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Title: Zuni

Author(s): Southwest Crossroads Spotlight

Introduction to Zuni

The Zuni, who call themselves A'shiwi, tell the story that long ago their gods cut off the peoples' tails, split the webs between their toes with stone knives, and led them from the underworld to seek their home in the center of the universe. When at...

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Title: Invasions

Source(s): Black Mesa Poems

Author(s): Jimmy Santiago Baca (Author)

Poem about waves of conquest and settlement in New Mexico.

6:00 a.m. I awake and leave to fish the Jemez. Coronado rode through this light, dark green brush, horse foaming saliva, tongue red and dry as the red cliffs. Back then the air was bright and crisp with Esteban's death at the hands of Zun...

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Title: Zuni Pottery Designs

Source(s): The Pueblo Potter: A Study of Creative Imagination in Primitive Art

Author(s): Ruth Bunzel (Author)

Zuni pottery designs.

The Deer’s House (nawe awan k”yakwenne) Use: On the body of water jars or the interior of bowls. “We paint the deer so that our husbands can have good luck hunting. Deerskins are so expensive we cannot buy them anymore, and so we like to have ...

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Title: Villagrá’s Cantos

Author(s): Southwest Crossroads Spotlight

A brief introduction to Gaspar Pérez de Villagrá’s cantos describing the battle between the people of Acoma and the Spanish in 1598.

Gaspar Pérez de Villagrá accompanied Juan de Oñate on the Spanish expedition into Nuevo Mexico in 1598. Luckily for history, Villagrá was a poet who recorded the details of the adventures in the rhyming verse of his day. Villagrá modeled his His...

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Title: Alvarado’s Route

Source(s): Narratives of the Coronado Expedition 1540-1542

Author(s): Don Hernando Alvarado (Author); George P. Hammond (Editor); Agapito Rey (Editor)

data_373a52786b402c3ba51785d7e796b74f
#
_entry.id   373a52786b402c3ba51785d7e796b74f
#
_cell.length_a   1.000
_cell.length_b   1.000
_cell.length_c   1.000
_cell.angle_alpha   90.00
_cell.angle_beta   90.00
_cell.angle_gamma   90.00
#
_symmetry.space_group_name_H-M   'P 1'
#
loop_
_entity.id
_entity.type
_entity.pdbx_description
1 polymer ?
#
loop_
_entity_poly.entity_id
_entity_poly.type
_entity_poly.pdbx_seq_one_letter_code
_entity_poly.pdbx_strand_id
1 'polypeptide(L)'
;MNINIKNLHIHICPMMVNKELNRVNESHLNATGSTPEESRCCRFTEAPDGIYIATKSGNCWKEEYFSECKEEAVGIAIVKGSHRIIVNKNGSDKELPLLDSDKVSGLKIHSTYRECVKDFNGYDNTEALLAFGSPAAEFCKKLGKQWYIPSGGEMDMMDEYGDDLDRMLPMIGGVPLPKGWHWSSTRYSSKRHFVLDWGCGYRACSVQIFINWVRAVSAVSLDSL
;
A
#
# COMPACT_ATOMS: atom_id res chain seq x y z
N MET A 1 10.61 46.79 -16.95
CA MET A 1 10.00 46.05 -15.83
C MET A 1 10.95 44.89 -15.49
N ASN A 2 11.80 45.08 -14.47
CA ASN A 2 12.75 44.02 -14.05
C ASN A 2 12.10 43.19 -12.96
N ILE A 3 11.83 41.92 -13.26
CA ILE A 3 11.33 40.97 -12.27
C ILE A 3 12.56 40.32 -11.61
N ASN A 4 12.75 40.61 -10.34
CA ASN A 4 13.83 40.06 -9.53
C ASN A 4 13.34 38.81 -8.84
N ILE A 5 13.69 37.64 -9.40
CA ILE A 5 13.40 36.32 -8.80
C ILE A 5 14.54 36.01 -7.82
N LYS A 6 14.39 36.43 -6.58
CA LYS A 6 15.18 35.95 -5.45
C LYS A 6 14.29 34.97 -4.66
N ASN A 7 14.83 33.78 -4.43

An account of Don Hernando Alvarado’s travels among the Pueblos in 1540.

“We came to an old edifice resembling a fortress; a league farther on we found another one, and a little farther on still another. Beyond these we came to an ancient city, quite large but all in ruins, although a considerable portion of the wall, w...

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Title: Pérez de Villagrá’s Cantos

Author(s): Southwest Crossroads Spotlight

An introduction to Gaspar Pérez de Villagrá's poetic history of Spanish battles with Pueblo people in New Mexico in the 1590s.

Gaspar Pérez de Villagrá accompanied Juan de Oñate on the Spanish expedition into Nuevo Mexico in 1598. Luckily for history, Villagrá was a poet who recorded the details of the adventures in the rhyming verse of his day. Villagrá modeled his His...

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Title: The Old Spanish Trail

Author(s): Southwest Crossroads Spotlight

A brief history of the Old Spanish Trail that traders traveled on between California and New Mexico.

Less well known today than the Old Santa Fe Trail, the Old Spanish Trail was a dynamic feature of the early days in the Spanish American Southwest. Long before the explorers and missionaries from Spain worked their way up from Old Mexico into Alta Ca...

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Title: Silver City

Author(s): Southwest Crossroads Spotlight

A brief history of Silver City.

In the middle 1800s, Silver City was a marsh known by its Spanish name, La Ciénaga de San Vicente (St. Vincent’s Marsh). Gila and Mimbres Apaches who had long lived in the valley resisted fiercely the arrival of growing numbers of white settle...

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Title: The Woman at Otowi Crossing

Author(s): Frank Waters (Author)

An excerpt from a novel about the making of the first atomic bomb at Los Alamos and its detonation at White Sands.

This is it, thought Gaylord working in the blinding brilliance of the July sun. Trinity, when he first had heard it, was only a Top-Secret operational code name. Then, when more and more men began to leave Los Alamos and he himself accompanied them, ...

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Title: The Taking of San Joaquin, October 1966

Source(s): They Called Me “King Tiger”: My Struggle for the Land and Our Rights

Author(s): Reies López Tijerina (Author); José Gutiérrez (Translator)

In the 1960s, Reies Lopez Tijerina organized northern New Mexico villagers as descendants of original land grantees in a series of protests and demonstrations to recover their rights to the land.

That the government would question the right of the people to their land was a cruel and unjust violation of the Treaty of Guadalupe Hidalgo. I now sought to open a new door to the halls of justice. When Ed Stanton fought for the grant in Socorro, he...

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